Wall Street stock futures higher as US presidential election unresolved

All three major indeces up following end of US election campaign vote

Asian shares advanced Thursday after stocks rallied on Wall Street as investors embraced the upside of more gridlock in Washington, sending the S&P 500 index up 2.2% while the outcome of the U.S. presidential election remained in limbo.

Hong Kong's benchmark led the region, gaining 2.6%, while shares also rose by more than 1% in Tokyo and South Korea.

Overnight, the S&P 500 rose 2.2% for its best day in five months. The benchmark index had gained 3.5% before the market lost some of its momentum toward the end of the day.


The Nasdaq was the standout, notching its biggest gain in more than six months as traders doubled down on technology stocks that are seemingly immune to pandemic shocks that bring more and more activity online.

Asian shares advanced Thursday after stocks rallied on Wall Street as investors embraced the upside of more gridlock in Washington, sending the S&P 500 index up 2.2% while the outcome of the U.S. presidential election remained in limbo. (Photo by

The U.S. dollar slipped to 104.32 Japanese yen from 104.26 yen. The euro strengthened to $1.1743 from $1.1736.

The future for the S&P 500 gained 0.8%, while the Dow industrials' future added 0.6%. Overnight, Dow futures were up 338 points (1.20%), while Nasdaq futures were up 308 points (2.56%) and the S&P was up 55.50, or 1.59%.

The fate of the U.S. presidency remained undecided as neither President Donald Trump or Democratic challenger Joe Biden had secured the 270 Electoral College votes needed to win by early Thursday. So far, the markets have acted as if the occupant of the White House might be a secondary concern.


“Notions that election uncertainty amid threat of a drawn out legal contest for the White House and Congressional gridlock (Democrat House-Republican Senate impasse) would have spooked markets couldn’t be further from the truth though," Mizuho Bank said in a commentary. “Instead, markets have been happy to presume that this Democrat White . . . House and Republican Senate is the ‘Goldilocks' outcome. In other words, a ‘Goldilocks Gridlock.'''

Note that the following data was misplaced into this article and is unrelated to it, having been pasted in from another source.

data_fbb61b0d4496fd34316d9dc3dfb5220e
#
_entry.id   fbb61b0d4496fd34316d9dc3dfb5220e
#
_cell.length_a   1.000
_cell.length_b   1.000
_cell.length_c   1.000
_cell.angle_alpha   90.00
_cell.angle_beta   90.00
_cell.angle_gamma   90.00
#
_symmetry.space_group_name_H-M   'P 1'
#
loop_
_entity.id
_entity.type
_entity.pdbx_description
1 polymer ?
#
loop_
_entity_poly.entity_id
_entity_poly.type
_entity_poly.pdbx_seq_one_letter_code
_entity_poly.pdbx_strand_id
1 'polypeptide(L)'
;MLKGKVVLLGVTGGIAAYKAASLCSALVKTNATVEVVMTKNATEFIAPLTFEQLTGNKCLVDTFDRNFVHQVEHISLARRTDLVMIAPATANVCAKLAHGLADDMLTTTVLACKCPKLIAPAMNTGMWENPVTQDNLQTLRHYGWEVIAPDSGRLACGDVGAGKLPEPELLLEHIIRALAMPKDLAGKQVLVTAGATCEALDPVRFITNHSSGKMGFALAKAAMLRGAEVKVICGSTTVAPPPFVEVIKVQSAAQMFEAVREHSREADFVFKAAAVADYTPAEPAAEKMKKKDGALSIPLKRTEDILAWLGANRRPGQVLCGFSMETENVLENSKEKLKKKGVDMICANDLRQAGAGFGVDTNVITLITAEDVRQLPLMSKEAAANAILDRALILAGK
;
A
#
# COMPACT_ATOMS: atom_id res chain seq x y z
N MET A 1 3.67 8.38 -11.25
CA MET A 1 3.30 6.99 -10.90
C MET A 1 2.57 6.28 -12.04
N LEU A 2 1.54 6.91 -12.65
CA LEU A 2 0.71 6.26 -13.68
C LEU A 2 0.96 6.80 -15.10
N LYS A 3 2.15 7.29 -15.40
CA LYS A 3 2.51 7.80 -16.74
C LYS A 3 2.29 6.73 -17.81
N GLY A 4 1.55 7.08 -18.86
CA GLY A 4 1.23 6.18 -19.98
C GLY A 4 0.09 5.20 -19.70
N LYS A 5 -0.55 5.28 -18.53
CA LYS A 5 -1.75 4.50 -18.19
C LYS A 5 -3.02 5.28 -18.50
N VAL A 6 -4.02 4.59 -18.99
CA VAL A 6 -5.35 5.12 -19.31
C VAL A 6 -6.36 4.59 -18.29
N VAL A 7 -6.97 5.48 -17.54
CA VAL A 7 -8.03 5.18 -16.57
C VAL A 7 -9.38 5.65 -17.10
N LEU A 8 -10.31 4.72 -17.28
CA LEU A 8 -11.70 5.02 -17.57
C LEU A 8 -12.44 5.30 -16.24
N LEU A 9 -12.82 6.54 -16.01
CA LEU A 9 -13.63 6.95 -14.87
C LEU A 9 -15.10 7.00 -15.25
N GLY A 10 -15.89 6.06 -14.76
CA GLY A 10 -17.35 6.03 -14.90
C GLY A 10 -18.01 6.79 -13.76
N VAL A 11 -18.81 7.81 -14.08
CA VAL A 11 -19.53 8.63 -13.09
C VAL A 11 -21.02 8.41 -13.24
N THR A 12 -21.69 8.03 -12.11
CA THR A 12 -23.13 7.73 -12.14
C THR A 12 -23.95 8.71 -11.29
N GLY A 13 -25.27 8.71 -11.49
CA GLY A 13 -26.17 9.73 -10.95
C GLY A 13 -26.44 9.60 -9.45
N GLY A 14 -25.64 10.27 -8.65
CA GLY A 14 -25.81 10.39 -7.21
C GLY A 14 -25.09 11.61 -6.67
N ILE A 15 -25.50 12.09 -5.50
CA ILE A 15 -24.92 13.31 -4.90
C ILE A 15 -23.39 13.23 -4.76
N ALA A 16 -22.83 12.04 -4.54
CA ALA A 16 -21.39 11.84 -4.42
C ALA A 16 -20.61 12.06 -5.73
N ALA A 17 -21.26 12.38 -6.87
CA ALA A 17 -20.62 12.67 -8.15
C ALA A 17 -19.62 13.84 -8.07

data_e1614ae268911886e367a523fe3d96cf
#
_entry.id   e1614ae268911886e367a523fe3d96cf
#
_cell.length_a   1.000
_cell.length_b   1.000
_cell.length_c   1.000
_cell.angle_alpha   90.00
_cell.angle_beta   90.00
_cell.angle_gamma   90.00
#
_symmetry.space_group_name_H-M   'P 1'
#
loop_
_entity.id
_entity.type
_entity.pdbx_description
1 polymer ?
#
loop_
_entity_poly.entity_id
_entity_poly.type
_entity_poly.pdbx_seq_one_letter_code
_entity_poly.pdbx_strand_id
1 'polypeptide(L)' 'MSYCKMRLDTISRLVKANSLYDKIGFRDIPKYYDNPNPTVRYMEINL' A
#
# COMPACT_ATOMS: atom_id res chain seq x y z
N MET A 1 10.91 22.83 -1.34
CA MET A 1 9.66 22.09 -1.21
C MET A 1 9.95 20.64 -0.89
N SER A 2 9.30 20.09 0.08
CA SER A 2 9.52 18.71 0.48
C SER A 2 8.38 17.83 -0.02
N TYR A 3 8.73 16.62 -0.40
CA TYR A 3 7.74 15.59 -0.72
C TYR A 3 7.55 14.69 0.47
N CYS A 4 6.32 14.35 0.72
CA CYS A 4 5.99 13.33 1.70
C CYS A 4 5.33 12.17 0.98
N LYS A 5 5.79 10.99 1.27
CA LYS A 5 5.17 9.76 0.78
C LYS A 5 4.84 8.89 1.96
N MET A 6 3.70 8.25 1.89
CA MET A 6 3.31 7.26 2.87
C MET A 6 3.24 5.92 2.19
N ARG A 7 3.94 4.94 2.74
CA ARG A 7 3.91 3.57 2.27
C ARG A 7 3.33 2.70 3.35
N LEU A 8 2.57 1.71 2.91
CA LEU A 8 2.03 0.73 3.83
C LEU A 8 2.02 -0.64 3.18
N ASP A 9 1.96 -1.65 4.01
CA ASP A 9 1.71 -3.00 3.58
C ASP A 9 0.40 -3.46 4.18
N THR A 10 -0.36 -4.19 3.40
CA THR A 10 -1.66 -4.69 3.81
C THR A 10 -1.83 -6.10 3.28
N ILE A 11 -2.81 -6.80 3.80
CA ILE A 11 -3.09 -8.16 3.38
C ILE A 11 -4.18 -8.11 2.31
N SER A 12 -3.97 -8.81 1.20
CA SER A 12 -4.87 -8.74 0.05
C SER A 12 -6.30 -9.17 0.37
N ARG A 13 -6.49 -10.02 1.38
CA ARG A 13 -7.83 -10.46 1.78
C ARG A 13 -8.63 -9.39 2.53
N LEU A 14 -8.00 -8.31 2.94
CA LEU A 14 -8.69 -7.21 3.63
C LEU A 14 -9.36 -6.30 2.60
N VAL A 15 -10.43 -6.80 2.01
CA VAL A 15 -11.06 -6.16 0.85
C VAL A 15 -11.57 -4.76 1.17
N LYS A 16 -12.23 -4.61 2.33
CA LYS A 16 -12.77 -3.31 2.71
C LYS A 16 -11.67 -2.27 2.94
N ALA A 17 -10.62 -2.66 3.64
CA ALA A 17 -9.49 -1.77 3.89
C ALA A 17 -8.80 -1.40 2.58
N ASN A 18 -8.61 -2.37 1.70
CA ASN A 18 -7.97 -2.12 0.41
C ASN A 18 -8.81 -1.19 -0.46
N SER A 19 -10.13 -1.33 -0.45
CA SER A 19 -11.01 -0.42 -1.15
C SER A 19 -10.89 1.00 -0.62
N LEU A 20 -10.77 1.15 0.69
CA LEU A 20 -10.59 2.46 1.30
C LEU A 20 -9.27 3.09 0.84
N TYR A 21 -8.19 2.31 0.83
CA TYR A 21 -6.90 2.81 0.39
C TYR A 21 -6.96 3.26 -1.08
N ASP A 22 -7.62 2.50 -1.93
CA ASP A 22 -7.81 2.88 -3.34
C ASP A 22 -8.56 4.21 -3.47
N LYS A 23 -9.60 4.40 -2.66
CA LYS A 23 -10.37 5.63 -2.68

With Republicans edging closer to retaining control of the Senate, prospects dimmed for the tax increases and tighter regulations on businesses that investors expected if Democrats had scored an electoral sweep. However, a big stimulus effort for the economy that many economists and investors are pushing for now seems less likely.

By making additional stimulus less likely, a divided U.S. government could force the Federal Reserve to do even more on its own to support the economy, which could send the dollar lower against the euro and other currencies.

The Fed is meeting this week and had been due to announce its latest decision on interest rate policy on Thursday. But it may hold off on determining whether and how to expand the economic support it has been supplying through ultra-low interest rates until after final election results are confirmed.

Central banks helped Wall Street soar since March by cutting interest rates to record lows and propping up bond markets. The Fed now faces more pressure for economic support given the failure of Congress to provide more aid for struggling individuals and businesses.


U.S. government bonds have gyrated, with the 10-year Treasury yield jumping from 0.88% to 0.94% on Tuesday as polls were closing and then sinking after Trump made premature claims of victories in several key states, Republicans held onto Senate seats and economic data came in weaker than expected. It was at 0.74% on Thursday.

It may take days for a winner of the White House to emerge, and professional investors say they’re bracing for sharp market swings in the meantime. The Trump campaign on Wednesday has filed lawsuits over the voting in several battleground states. Earlier, the president said he’d take the election to the Supreme Court, though it’s unclear exactly what he meant by that.


Stocks tend to rise regardless of which party controls the White House. What happens with the coronavirus pandemic is likely to have a much greater effect on markets than this election’s results, fund managers say.

The news in that department was not encouraging. The U.S. reported a record of more than 86,000 newly confirmed infections on Wednesday.

Cases and hospitalizations are setting records all around the country just as the holidays and winter approach, demonstrating the challenge that either President Donald Trump or former Vice President Joe Biden will face in the coming months.

In Asia on Thursday, the Hang Seng in Hong Kong was at 25,532.56 while Tokyo's Nikkei 225 index climbed 1% to 24,105.28. South Korea's Kospi jumped 2.1% to 2,405.99. In Australia, the S&P/ASX 200 gained 0.9% to 6,139.60. The Shanghai Composite index rose 0.9% to 3,307.17.

U.S. benchmark crude oil lost 59 cents to $38.56 per barrel in electronic trading on the New York Mercantile Exchange. Overnight, it gained $1.49 to $39.15 per barrel. Brent crude, the international standard, gave up 62 cents to $40.61 per barrel.